2 R. Aggarwal et al. / Journal of Corporate Finance xxx (2016) xxx-xxx

dampak mandat tata kelola pada nilai jangka panjang, dan untuk menilai bagaimana dewan yang paling terpengaruh oleh mandat mengubah praktikpraktik pemerintahan non-
mandat mereka--yaitu, bagaimana dewan mengubah tata kelola keseluruhan mereka budaya.
Kami memeriksa implikasi jangka panjang dari intervensi regulasi menggunakan mandat tata kelola yang memiliki cakupan global. Sebagai pengadopsi awal
reformasi tata pemerintahan, Amerika Serikat memberikan latar belakang yang bermanfaat untuk mempelajari bagaimana mandat memengaruhi nilai jangka panjang dan budaya
tata kelola. Pada tahun 2003, hampir 30% dariindustriAS firmsdiminta untuk secara substansial praktek perubahan ruang rapat untuk mematuhi kriteria pemerintahan baru
termasuk dalam standar dan NYSE NASDAQ revisi daftar. Mirip dengan maksud perubahan terbaru dalam persyaratan tata pemerintahan di seluruh dunia, sesuai dengan
ketentuan itu dimaksudkan untuk memiliki luasramifikationpada kualitas pengawasan dewan di antara perusahaan-perusahaanyang tidak sudah memiliki praktik papan
disukai. Sementara studi di negara berhubungan langkah-langkah pemerintahan untuk nilai pemegang saham, masih belum jelas apakah perubahanpaksa; spesifikatribut
pemerintahan memiliki positif, negatif, atau efek bersih sedikit pada langkah-langkah jangka pendek dari nilai (lihat Dahya dan McConnell, 2007 Chhaochharia dan Grinstein,
2007; Larcker et al., 2011 untuk kontras seperti itu). Selain itu, implikasi untuk nilai jangka panjang tetap belum diselidiki, dan ada sedikit bukti tentang bagaimana direksi
menanggapi perubahan tata kelola paksa dengan mengubah aspek tata kelola yang tidak dimandatkan. Dengan demikian, apakah pandangan peraturan tentang mandat memiliki
implikasi untuk nilai jangka panjang dan perubahan dalam tata kelola yang tidak dimandatkan tetap menjadi pertanyaan empiris terbuka. Bukti ini penting bagi regulator di
seluruh dunia karena mereka bergulat dengan kritik bahwa reformasi pemerintahan mengurangi nilai jangka pendek dan, karenanya, harus dipertimbangkan kembali (lihat,
misalnya, Takeo, 2015).
Dalam semangat dan Hermalin Weisbach (1998) Model tawar komposisi papan, kita asumsikan potensi bersihbagimanfaat pemegang berbagi-kriteria baru dan NYSE NASDAQ
governance harus memanifestasikan dirinya dalam perusahaan-perusahaandengan praktik tata ada yang di- konsisten dengan mandat tata kelola baru (yaitu, "terkena dampak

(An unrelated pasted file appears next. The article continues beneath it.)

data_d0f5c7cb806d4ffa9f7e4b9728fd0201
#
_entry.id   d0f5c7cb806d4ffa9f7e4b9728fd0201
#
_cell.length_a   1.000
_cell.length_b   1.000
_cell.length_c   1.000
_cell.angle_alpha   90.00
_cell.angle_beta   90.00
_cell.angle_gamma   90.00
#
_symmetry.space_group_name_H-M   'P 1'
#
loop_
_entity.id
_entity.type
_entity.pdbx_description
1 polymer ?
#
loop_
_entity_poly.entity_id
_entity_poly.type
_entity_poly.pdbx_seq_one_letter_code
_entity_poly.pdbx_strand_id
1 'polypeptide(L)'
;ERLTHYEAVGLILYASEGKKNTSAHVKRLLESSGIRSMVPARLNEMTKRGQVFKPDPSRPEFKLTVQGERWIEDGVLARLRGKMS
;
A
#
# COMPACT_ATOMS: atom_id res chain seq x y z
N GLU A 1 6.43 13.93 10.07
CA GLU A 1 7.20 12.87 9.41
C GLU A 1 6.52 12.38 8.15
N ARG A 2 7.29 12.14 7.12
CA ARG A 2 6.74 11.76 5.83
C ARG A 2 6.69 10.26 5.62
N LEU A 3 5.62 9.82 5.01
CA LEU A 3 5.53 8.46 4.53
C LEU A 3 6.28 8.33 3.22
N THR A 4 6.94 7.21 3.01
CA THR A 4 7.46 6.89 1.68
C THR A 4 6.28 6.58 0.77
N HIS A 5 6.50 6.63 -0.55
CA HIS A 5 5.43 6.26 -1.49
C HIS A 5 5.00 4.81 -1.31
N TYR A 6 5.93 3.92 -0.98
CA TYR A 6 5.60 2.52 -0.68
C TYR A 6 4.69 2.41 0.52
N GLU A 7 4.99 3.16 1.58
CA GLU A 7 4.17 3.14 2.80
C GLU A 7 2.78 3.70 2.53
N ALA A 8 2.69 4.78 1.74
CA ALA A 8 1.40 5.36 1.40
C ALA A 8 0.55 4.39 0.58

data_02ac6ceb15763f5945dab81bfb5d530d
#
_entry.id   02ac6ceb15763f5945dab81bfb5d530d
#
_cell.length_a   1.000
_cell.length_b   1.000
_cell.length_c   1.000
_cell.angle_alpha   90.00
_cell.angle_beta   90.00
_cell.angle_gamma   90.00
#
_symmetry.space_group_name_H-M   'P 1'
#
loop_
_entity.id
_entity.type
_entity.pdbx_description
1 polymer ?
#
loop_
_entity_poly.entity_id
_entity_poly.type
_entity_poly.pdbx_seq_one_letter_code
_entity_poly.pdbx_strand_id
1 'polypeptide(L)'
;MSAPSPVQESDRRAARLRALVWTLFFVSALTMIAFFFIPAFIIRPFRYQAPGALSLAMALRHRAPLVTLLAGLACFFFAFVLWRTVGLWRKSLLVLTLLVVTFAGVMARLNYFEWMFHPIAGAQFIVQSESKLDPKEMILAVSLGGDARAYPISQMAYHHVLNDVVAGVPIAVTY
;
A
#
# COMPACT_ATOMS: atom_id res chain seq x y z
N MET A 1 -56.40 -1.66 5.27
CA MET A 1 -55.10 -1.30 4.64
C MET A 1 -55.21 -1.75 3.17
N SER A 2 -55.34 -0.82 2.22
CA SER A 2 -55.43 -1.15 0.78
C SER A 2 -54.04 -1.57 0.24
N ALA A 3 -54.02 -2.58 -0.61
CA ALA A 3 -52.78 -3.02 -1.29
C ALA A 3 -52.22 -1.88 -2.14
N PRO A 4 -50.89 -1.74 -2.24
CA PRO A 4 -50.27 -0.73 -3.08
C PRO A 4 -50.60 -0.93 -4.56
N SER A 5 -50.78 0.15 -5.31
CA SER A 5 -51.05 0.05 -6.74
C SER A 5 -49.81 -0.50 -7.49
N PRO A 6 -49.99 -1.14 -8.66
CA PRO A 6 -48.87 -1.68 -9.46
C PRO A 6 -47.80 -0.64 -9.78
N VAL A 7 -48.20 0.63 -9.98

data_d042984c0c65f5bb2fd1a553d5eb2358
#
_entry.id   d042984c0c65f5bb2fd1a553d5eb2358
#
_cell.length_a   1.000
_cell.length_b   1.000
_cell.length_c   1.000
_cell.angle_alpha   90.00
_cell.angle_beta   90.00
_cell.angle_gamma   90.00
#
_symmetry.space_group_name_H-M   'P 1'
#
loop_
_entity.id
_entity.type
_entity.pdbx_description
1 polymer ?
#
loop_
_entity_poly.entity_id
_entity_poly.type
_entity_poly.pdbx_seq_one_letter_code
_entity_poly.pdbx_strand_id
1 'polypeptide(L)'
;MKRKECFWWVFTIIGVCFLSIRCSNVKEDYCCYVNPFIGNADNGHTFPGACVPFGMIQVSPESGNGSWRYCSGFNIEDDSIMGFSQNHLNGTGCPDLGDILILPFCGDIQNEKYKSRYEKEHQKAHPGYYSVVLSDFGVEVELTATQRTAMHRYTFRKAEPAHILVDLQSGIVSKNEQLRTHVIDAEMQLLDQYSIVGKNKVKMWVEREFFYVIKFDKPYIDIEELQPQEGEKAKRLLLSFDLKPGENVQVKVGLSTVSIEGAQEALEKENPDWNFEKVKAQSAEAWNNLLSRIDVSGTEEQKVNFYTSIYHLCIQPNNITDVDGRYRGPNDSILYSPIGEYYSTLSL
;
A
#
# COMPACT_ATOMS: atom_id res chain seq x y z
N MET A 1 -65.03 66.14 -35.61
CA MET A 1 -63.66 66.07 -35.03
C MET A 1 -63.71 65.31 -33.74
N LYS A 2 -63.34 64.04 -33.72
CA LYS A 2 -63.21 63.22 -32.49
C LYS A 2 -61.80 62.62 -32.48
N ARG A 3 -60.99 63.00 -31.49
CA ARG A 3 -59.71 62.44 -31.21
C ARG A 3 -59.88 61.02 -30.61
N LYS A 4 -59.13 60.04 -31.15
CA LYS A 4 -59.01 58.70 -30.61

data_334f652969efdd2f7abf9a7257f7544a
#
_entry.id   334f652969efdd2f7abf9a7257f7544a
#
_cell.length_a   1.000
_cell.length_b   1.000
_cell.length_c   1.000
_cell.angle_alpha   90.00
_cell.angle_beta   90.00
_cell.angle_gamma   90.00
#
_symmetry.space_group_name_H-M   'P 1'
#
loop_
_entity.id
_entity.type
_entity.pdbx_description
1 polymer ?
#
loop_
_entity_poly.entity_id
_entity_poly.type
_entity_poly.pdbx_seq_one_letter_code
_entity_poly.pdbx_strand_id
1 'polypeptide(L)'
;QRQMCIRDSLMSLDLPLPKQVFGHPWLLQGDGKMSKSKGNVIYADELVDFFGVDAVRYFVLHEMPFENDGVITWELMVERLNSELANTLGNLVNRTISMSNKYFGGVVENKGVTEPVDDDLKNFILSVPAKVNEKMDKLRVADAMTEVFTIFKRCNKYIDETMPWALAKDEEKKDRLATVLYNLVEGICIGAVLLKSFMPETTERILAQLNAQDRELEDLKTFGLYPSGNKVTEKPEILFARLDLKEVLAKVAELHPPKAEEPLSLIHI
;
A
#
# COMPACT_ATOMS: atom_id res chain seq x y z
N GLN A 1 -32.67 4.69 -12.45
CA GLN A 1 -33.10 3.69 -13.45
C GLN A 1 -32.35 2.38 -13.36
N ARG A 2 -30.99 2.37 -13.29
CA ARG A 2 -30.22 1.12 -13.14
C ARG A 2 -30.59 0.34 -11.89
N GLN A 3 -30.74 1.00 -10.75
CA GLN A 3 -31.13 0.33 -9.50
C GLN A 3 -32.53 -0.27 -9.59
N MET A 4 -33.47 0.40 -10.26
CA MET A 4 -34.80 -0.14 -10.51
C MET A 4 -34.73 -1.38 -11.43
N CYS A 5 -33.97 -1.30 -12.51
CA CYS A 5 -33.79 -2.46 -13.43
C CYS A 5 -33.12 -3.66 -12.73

yangperusahaan"). Perhatikan bahwa kerangka konseptual hal ini mengasumsikan praktek tata kelola yang diamati adalah “optimal” untuk perusahaan-perusahaansebelum
perubahan paksa di pemerintahan, dan bahwa mandat membatasi perusahaan-perusahaankemampuan untuk memilih praktik yang mereka sukai. Konsisten dengan
pandangan ini, jika perusahaan-perusahaandalam periode pra-mandat memilih “optimal” struktur tata kelola bagi pemegang saham, kami berharap tidak ada perbedaan antara
nilai-nilai jangka panjang terpengaruh dan tidak terpengaruhcocok perusahaan-perusahaandalam periode ini, ceterisparibus.Selain itu, kita mungkin find penurunan relatif
dalamterkena finilai rmsebagai reformasi akan memaksayang terkena dampak perusahaan-perusahaanuntuk beralih dari praktek-praktek yang mereka sukai. Di sisi lain, mandat
dapat menguntungkanfipemegang sahamt jika ada eksternalitas positif dengan tata kelola bahwaperusahaan tidak memperhitungkan ketika merancang struktur pemerintahan
mereka sendiri (lihat Acharya dan Volpin, 2010; Dicks 2012 untuk argumen terkait). Perspektif ini menunjukkan mandat mengubah biaya danbenefitsmengadopsi praktek tata
kelola tertentu, sehingga menyenggolyang terkena dampak perusahaan-perusahaanterhadap struktur pemerintahan yang menguntungkan terkait dengan nilai jangka panjang.
Dengan demikian, kita bisamenemukan peningkatan relatif terkena finilairm dalam periode pasca-mandat, ceterisparibus.Apakah atau tidak mandat pemerintahan mempengaruhi
jangka panjang nilai, praktik tata kelolayang terkena perusahaan-perusahaanbisa berevolusi secara berbeda dalam periode pasca-mandat sebagai papan merancang sebuahbaru.